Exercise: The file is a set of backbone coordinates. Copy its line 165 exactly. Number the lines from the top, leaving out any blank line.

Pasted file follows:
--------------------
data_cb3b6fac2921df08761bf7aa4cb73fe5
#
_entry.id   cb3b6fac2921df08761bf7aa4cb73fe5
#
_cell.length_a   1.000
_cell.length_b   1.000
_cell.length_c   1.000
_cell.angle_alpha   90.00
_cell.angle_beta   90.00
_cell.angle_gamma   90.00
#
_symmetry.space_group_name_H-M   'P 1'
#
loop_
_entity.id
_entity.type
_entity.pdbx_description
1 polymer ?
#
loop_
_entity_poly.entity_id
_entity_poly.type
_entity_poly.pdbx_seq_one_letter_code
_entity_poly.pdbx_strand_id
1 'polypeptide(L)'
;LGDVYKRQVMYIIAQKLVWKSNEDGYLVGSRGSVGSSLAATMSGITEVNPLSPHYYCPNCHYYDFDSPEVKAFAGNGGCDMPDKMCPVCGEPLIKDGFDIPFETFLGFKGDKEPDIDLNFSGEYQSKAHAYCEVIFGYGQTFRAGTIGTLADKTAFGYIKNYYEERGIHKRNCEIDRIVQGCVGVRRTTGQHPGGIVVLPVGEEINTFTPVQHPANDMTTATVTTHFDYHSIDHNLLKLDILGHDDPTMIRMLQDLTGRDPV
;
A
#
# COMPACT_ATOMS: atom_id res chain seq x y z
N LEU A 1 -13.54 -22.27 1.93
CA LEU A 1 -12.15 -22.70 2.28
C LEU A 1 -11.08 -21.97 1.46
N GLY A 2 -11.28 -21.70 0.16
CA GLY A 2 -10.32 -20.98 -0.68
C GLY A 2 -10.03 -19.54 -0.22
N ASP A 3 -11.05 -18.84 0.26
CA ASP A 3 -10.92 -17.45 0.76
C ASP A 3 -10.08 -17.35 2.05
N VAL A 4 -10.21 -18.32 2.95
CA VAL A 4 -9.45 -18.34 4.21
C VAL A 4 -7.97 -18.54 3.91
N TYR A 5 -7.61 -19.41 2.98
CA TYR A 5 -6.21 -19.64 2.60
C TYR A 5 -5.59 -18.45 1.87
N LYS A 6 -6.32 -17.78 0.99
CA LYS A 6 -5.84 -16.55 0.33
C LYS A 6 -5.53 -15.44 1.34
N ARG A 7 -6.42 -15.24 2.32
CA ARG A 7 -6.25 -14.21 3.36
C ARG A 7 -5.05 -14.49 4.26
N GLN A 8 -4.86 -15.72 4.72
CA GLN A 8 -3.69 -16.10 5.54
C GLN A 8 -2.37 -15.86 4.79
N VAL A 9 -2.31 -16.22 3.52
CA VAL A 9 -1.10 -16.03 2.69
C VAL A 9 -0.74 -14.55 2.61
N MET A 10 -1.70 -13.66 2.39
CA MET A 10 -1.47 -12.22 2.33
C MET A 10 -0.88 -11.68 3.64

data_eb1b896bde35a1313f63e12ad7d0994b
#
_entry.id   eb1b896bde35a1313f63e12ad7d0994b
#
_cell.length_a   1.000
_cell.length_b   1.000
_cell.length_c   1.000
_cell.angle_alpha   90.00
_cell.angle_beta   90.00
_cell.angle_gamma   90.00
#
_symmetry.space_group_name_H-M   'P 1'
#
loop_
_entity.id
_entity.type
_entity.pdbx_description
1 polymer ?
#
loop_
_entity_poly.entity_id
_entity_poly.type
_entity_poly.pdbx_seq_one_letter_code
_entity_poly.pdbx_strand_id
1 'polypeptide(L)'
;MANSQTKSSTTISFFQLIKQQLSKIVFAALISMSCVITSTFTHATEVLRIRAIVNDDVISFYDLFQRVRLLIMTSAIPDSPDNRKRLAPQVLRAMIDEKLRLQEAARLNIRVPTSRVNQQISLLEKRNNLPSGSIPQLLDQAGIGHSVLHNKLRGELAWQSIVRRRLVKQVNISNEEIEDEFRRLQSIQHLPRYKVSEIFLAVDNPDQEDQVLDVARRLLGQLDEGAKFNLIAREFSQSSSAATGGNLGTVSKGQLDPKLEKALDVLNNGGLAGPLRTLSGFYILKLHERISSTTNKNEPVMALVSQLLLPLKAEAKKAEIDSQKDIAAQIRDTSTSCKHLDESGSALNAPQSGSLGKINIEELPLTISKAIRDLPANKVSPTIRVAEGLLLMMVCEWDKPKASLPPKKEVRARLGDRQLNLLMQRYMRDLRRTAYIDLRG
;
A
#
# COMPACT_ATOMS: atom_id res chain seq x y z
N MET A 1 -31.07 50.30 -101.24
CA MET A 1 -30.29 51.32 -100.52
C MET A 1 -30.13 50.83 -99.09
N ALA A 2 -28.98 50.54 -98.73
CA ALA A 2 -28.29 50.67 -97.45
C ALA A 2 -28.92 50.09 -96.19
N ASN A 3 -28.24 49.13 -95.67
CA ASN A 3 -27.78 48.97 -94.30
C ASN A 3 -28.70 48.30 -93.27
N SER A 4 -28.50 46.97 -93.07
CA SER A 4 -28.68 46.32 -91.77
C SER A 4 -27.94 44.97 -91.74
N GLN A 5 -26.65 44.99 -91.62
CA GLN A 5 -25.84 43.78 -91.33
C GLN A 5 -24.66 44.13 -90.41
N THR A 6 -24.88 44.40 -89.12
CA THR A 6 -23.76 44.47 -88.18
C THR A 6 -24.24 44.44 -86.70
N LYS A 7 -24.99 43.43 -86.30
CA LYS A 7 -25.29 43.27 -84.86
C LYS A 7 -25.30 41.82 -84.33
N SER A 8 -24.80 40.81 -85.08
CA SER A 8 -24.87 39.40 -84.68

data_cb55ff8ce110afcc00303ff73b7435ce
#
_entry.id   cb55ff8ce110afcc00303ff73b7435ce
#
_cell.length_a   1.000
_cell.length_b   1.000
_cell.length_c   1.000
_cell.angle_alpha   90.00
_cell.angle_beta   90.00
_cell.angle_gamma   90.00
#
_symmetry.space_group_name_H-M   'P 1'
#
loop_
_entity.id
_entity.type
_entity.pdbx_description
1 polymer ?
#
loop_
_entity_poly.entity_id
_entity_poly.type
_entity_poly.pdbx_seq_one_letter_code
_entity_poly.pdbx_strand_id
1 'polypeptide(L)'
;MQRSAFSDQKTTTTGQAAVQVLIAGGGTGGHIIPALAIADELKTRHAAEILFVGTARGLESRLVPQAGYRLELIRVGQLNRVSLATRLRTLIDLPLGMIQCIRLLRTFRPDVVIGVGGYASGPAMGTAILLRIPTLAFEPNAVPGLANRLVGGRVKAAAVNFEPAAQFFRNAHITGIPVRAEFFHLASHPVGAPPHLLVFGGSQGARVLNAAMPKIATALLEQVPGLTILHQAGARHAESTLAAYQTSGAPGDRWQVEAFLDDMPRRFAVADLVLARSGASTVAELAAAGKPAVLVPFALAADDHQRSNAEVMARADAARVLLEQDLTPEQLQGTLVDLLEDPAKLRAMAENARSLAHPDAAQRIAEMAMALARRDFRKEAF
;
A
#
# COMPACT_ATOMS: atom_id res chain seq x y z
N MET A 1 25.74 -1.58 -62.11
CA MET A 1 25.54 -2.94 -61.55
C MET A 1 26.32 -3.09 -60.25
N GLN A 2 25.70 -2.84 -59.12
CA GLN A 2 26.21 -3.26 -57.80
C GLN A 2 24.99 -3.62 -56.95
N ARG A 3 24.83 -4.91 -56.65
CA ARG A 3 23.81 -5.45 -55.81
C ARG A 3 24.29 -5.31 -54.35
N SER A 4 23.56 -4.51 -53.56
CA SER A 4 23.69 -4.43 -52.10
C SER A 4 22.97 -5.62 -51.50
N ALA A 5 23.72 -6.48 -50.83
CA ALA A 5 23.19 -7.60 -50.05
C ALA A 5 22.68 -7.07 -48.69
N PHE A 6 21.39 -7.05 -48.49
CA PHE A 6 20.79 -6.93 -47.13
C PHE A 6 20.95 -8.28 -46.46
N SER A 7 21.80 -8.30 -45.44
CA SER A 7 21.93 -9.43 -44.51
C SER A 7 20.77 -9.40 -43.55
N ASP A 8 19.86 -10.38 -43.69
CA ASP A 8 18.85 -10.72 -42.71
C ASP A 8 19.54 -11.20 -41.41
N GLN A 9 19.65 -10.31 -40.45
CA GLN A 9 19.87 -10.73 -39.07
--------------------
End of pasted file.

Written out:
N ASP A 8 19.86 -10.38 -43.69